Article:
“We’ve got to beat ISIS [the Islamic State],” Trump declared, adding moments later the hypothetical problem of having to tell the late World War II military leader, Gen. George Patton, that “the U.S. can’t beat ISIS like in less than a week.” Trump said he has “a great plan” to defeat ISIS “very, very quickly,” but he wouldn’t disclose his plan “because we have to be unpredictable.”

Who in the Press Club audience will recall for Trump Richard Nixon’s 1968 campaign secret plan to end the Vietnam War that took another five years and then ask the candidate why Americans should trust him?

Will someone ask him if he has a plan to defeat ISIS, does it involve more than just U.S. forces, because if it does, will Presidential Trump consult with those other countries before implementation? Will his plan require a new authorization from Congress, since one of his earlier plans involved seizing oil fields in Syria from ISIS and protecting them with American troops on the ground?

Trump at Waterbury also made his routine claim that under him “our military would be so big, so strong, so powerful that nobody is going to mess with us.”

Will Presidential Trump on Wednesday put some figures to how big the military ought to be, specifically giving numbers on the increased size he sees for the Army, Navy, Air Force and Marines?

Will he continue the $1 trillion makeover of the strategic nuclear forces? What’s his plan for Cyber Command? How much will all this cost and how is he planning to pay for it?

At Waterbury Trump also did his riff on “we need to be reimbursed” because we, the U.S., is protecting Japan, Germany, South Korea, and “we lose a fortune” doing it. His solution was “you have to be prepared to walk” apparently away from these defense commitments, which are bound by treaties, because “they have to pay” for our continuing military presence in Europe and the Far East.

Who will explain to Trump how much U.S. interests are involved in determining the American military presence around the world and what the impact would be if, say Japan did rearm by including nuclear weapons in its arsenal. “I don’t want Japan to arm,” Trump told the crowd, adding, “It may be that’s the result…but we cannot continue to lose our shirts so that we can protect Japan from that maniac in North Korea with nuclear weapons.”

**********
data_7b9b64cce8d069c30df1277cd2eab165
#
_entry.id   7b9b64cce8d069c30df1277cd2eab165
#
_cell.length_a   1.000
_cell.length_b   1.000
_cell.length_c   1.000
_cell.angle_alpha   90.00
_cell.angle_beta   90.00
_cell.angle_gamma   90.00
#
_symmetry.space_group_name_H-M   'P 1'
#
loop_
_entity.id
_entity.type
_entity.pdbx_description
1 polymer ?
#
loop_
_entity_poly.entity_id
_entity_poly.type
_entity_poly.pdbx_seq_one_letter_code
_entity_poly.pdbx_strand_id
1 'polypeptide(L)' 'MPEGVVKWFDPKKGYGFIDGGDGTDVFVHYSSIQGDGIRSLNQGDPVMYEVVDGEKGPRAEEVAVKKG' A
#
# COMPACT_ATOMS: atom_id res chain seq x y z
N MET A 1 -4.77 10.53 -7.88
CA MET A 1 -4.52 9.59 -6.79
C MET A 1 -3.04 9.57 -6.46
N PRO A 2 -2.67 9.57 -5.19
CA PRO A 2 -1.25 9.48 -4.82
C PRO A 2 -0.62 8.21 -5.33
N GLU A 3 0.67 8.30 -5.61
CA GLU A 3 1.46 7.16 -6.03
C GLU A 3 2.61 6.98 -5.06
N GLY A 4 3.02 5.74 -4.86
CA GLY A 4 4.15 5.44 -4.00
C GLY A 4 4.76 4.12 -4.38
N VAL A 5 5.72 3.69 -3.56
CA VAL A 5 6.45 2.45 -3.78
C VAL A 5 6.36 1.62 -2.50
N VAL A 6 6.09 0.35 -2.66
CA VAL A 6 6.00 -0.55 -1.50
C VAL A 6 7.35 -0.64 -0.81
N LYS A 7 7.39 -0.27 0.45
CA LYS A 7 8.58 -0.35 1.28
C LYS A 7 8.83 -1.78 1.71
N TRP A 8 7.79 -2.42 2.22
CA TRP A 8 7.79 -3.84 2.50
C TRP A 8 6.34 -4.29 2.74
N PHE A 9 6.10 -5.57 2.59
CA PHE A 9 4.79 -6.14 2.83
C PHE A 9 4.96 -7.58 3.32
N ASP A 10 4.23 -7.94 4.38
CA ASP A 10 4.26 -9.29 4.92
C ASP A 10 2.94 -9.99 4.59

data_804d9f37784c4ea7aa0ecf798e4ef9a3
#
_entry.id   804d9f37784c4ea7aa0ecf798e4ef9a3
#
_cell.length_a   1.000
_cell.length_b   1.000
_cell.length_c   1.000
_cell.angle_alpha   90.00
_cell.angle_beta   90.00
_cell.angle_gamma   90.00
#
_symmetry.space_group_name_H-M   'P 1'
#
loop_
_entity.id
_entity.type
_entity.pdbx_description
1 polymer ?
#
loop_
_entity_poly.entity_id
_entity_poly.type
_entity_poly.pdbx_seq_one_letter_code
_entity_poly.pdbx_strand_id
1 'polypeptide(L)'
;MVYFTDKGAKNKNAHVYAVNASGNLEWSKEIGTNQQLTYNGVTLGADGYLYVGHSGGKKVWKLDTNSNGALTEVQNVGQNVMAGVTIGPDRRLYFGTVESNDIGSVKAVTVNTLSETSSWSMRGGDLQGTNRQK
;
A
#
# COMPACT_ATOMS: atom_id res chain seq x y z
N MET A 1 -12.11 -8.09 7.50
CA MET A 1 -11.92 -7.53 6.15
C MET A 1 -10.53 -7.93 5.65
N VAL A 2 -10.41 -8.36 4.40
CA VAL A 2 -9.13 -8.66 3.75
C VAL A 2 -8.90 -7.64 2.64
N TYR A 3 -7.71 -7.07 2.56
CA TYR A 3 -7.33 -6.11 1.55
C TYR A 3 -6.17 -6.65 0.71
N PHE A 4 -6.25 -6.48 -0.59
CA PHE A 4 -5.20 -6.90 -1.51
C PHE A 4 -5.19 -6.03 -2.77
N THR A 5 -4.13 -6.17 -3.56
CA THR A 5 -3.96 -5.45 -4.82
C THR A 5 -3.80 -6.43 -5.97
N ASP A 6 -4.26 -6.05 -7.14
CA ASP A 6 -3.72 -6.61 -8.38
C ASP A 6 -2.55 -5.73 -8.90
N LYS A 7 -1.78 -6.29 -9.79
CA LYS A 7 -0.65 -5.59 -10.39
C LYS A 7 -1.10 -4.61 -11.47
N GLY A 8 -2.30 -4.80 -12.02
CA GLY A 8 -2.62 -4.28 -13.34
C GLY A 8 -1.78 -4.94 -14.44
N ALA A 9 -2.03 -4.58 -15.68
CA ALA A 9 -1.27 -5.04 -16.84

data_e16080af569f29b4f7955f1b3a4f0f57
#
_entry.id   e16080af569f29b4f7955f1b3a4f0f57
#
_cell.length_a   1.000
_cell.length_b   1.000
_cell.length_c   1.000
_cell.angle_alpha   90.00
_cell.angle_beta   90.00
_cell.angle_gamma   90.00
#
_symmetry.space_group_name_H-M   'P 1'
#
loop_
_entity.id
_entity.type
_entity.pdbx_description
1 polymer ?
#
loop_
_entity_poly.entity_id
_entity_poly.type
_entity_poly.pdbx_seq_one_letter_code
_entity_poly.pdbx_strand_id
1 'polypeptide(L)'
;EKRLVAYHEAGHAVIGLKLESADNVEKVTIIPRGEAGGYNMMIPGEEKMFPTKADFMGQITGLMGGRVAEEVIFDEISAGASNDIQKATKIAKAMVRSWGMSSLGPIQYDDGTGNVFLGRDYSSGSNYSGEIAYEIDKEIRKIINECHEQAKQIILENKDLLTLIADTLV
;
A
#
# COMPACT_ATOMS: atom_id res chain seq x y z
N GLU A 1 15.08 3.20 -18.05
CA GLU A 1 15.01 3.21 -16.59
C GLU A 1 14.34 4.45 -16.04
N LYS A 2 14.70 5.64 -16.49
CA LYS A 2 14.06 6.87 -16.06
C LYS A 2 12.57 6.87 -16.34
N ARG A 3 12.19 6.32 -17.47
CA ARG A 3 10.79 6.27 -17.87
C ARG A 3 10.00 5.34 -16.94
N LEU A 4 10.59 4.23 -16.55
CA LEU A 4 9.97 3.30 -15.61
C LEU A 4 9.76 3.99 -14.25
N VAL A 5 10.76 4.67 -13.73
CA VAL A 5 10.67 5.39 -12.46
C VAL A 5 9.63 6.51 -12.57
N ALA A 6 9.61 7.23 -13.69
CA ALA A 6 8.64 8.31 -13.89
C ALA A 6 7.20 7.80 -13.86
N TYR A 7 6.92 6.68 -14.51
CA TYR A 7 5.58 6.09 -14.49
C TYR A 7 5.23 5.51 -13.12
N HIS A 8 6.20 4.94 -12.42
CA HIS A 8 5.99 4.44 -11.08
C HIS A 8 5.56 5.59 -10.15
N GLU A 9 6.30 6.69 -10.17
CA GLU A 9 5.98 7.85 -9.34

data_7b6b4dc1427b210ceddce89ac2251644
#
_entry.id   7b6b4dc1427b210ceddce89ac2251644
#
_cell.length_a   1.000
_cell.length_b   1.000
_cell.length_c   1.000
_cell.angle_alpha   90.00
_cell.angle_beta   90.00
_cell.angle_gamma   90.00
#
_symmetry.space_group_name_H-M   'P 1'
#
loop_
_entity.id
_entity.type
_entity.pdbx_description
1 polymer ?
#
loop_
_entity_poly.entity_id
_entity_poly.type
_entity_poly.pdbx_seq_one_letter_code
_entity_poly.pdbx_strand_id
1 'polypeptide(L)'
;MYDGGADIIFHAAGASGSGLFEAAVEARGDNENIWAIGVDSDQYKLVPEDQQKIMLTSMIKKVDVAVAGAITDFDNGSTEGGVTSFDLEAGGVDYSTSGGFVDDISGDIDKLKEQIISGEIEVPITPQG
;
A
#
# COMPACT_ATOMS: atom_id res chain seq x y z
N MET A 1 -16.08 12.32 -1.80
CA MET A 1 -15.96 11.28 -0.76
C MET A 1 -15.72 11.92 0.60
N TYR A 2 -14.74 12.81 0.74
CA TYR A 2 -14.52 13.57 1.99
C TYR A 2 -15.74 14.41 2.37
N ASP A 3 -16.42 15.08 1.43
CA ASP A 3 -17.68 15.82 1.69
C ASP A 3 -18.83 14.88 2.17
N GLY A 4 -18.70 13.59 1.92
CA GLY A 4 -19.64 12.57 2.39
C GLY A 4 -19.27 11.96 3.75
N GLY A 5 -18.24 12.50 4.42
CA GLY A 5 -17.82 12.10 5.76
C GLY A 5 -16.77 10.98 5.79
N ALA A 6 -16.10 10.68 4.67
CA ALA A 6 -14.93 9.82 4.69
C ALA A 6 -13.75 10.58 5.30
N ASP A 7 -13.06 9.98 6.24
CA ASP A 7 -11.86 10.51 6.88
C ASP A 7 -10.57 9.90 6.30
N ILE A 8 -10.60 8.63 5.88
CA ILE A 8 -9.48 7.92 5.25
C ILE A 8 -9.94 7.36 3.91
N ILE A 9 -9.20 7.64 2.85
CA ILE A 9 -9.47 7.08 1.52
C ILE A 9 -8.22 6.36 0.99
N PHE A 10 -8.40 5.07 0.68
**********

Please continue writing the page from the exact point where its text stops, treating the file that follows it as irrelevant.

Trump also claimed at Waterbury that Saudi Arabia officials “chisel with us” over money and “would pay us a fortune” to protect them, because without the U.S., “Saudi Arabia would not be there for one week.”

Does he realize the U.S. has gained benefits from the relationship; that as of January 2016, Saudi Arabia was still the second-largest source of U.S. crude oil imports, according to the U.S. Energy Information Administration?

As important, does Trump know that the U.S. provides minimal funds for the Saudi military, but that since October 2010, the Saudis have been cash-paying customers for fighter aircraft, helicopters, naval vessels, missile defense systems, missiles, bombs, armored vehicles, and related equipment and services, with a potential value of more than $100 billion?

I doubt that old, pre-electioneering Donald Trump—the deal-maker—went into a real estate or marketing negotiation knowing as little about the subject as he has shown in this campaign talking about foreign policy and national security issues.

Wednesday’s performance should shed some needed light on those subjects, depending on which of the “two-Trumps” shows up and faces the tough questions he deserves.

At the same time the public should understand, electing a president of the United States is not Fox’s American Idol, where the television audience votes for the entertainer they most enjoy. That winner will have little if anything to do with the future of the country and perhaps the world.  The winner of the American presidential election this November will.